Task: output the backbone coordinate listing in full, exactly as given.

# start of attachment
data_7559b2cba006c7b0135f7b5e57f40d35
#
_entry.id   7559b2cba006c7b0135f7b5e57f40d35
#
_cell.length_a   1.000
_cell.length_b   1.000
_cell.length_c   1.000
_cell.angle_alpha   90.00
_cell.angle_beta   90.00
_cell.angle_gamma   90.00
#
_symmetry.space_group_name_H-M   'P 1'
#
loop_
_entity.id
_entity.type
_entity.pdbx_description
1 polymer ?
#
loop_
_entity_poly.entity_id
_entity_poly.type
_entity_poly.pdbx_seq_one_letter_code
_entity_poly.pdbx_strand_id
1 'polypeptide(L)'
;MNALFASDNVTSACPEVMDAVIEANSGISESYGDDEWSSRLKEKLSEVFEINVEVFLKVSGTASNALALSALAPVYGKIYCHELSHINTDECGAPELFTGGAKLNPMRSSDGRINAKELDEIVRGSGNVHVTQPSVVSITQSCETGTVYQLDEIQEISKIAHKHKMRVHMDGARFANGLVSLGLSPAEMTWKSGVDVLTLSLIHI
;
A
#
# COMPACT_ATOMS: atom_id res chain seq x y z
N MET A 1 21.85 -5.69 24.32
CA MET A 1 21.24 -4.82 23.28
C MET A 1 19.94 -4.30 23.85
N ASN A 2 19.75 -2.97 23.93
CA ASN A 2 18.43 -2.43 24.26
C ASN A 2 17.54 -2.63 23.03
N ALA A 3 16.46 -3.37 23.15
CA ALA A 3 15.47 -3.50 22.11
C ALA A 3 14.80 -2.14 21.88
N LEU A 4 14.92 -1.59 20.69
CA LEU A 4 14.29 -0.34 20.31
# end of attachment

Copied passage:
data_7559b2cba006c7b0135f7b5e57f40d35
#
_entry.id   7559b2cba006c7b0135f7b5e57f40d35
#
_cell.length_a   1.000
_cell.length_b   1.000
_cell.length_c   1.000
_cell.angle_alpha   90.00
_cell.angle_beta   90.00
_cell.angle_gamma   90.00
#
_symmetry.space_group_name_H-M   'P 1'
#
loop_
_entity.id
_entity.type
_entity.pdbx_description
1 polymer ?
#
loop_
_entity_poly.entity_id
_entity_poly.type
_entity_poly.pdbx_seq_one_letter_code
_entity_poly.pdbx_strand_id
1 'polypeptide(L)'
;MNALFASDNVTSACPEVMDAVIEANSGISESYGDDEWSSRLKEKLSEVFEINVEVFLKVSGTASNALALSALAPVYGKIYCHELSHINTDECGAPELFTGGAKLNPMRSSDGRINAKELDEIVRGSGNVHVTQPSVVSITQSCETGTVYQLDEIQEISKIAHKHKMRVHMDGARFANGLVSLGLSPAEMTWKSGVDVLTLSLIHI
;
A
#
# COMPACT_ATOMS: atom_id res chain seq x y z
N MET A 1 21.85 -5.69 24.32
CA MET A 1 21.24 -4.82 23.28
C MET A 1 19.94 -4.30 23.85
N ASN A 2 19.75 -2.97 23.93
CA ASN A 2 18.43 -2.43 24.26
C ASN A 2 17.54 -2.63 23.03
N ALA A 3 16.46 -3.37 23.15
CA ALA A 3 15.47 -3.50 22.11
C ALA A 3 14.80 -2.14 21.88
N LEU A 4 14.92 -1.59 20.69
CA LEU A 4 14.29 -0.34 20.31